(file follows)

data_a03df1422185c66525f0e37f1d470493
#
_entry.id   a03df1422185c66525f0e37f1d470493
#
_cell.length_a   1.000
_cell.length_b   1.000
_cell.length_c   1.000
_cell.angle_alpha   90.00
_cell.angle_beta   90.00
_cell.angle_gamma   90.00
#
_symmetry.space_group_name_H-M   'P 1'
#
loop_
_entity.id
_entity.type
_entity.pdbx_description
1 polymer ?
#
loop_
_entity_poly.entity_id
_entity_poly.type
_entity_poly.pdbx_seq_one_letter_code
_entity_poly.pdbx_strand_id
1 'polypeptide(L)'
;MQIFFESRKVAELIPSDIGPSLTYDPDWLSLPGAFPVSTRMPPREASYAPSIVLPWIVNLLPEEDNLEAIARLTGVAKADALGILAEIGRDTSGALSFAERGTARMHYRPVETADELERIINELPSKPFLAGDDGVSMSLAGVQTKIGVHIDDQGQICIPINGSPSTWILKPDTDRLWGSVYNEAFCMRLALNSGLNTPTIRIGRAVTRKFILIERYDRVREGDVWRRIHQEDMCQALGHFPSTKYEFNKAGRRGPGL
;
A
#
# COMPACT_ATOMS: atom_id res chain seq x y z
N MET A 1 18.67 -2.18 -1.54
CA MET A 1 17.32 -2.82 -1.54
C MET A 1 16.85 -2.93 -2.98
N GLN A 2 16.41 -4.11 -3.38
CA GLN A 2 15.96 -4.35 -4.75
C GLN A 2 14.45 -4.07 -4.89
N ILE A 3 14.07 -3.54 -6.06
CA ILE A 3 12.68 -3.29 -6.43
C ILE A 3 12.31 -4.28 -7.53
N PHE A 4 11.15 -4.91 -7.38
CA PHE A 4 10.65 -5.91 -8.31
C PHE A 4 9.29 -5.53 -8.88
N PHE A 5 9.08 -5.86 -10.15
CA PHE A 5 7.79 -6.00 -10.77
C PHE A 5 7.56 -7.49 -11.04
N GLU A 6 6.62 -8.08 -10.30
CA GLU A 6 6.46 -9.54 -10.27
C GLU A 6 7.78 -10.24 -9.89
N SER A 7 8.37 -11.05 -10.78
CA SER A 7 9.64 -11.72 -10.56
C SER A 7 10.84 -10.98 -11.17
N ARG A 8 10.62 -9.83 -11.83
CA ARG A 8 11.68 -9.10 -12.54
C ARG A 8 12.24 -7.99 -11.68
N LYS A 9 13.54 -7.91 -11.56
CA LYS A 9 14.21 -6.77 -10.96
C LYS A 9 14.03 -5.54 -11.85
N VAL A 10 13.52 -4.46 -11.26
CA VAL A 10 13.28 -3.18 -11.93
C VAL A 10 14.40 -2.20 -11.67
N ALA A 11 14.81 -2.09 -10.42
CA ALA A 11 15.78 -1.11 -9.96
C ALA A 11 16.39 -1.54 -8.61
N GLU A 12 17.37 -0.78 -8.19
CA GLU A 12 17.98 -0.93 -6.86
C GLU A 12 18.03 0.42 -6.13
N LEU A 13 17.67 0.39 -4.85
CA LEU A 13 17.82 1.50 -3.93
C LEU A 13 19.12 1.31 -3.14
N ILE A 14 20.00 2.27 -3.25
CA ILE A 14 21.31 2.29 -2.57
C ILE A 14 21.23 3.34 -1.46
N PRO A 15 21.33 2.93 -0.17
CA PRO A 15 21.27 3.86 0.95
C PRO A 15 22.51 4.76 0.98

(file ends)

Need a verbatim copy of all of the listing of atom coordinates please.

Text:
data_a03df1422185c66525f0e37f1d470493
#
_entry.id   a03df1422185c66525f0e37f1d470493
#
_cell.length_a   1.000
_cell.length_b   1.000
_cell.length_c   1.000
_cell.angle_alpha   90.00
_cell.angle_beta   90.00
_cell.angle_gamma   90.00
#
_symmetry.space_group_name_H-M   'P 1'
#
loop_
_entity.id
_entity.type
_entity.pdbx_description
1 polymer ?
#
loop_
_entity_poly.entity_id
_entity_poly.type
_entity_poly.pdbx_seq_one_letter_code
_entity_poly.pdbx_strand_id
1 'polypeptide(L)'
;MQIFFESRKVAELIPSDIGPSLTYDPDWLSLPGAFPVSTRMPPREASYAPSIVLPWIVNLLPEEDNLEAIARLTGVAKADALGILAEIGRDTSGALSFAERGTARMHYRPVETADELERIINELPSKPFLAGDDGVSMSLAGVQTKIGVHIDDQGQICIPINGSPSTWILKPDTDRLWGSVYNEAFCMRLALNSGLNTPTIRIGRAVTRKFILIERYDRVREGDVWRRIHQEDMCQALGHFPSTKYEFNKAGRRGPGL
;
A
#
# COMPACT_ATOMS: atom_id res chain seq x y z
N MET A 1 18.67 -2.18 -1.54
CA MET A 1 17.32 -2.82 -1.54
C MET A 1 16.85 -2.93 -2.98
N GLN A 2 16.41 -4.11 -3.38
CA GLN A 2 15.96 -4.35 -4.75
C GLN A 2 14.45 -4.07 -4.89
N ILE A 3 14.07 -3.54 -6.06
CA ILE A 3 12.68 -3.29 -6.43
C ILE A 3 12.31 -4.28 -7.53
N PHE A 4 11.15 -4.91 -7.38
CA PHE A 4 10.65 -5.91 -8.31
C PHE A 4 9.29 -5.53 -8.88
N PHE A 5 9.08 -5.86 -10.15
CA PHE A 5 7.79 -6.00 -10.77
C PHE A 5 7.56 -7.49 -11.04
N GLU A 6 6.62 -8.08 -10.30
CA GLU A 6 6.46 -9.54 -10.27
C GLU A 6 7.78 -10.24 -9.89
N SER A 7 8.37 -11.05 -10.78
CA SER A 7 9.64 -11.72 -10.56
C SER A 7 10.84 -10.98 -11.17
N ARG A 8 10.62 -9.83 -11.83
CA ARG A 8 11.68 -9.10 -12.54
C ARG A 8 12.24 -7.99 -11.68
N LYS A 9 13.54 -7.91 -11.56
CA LYS A 9 14.21 -6.77 -10.96
C LYS A 9 14.03 -5.54 -11.85
N VAL A 10 13.52 -4.46 -11.26
CA VAL A 10 13.28 -3.18 -11.93
C VAL A 10 14.40 -2.20 -11.67
N ALA A 11 14.81 -2.09 -10.42
CA ALA A 11 15.78 -1.11 -9.96
C ALA A 11 16.39 -1.54 -8.61
N GLU A 12 17.37 -0.78 -8.19
CA GLU A 12 17.98 -0.93 -6.86
C GLU A 12 18.03 0.42 -6.13
N LEU A 13 17.67 0.39 -4.85
CA LEU A 13 17.82 1.50 -3.93
C LEU A 13 19.12 1.31 -3.14
N ILE A 14 20.00 2.27 -3.25
CA ILE A 14 21.31 2.29 -2.57
C ILE A 14 21.23 3.34 -1.46
N PRO A 15 21.33 2.93 -0.17
CA PRO A 15 21.27 3.86 0.95
C PRO A 15 22.51 4.76 0.98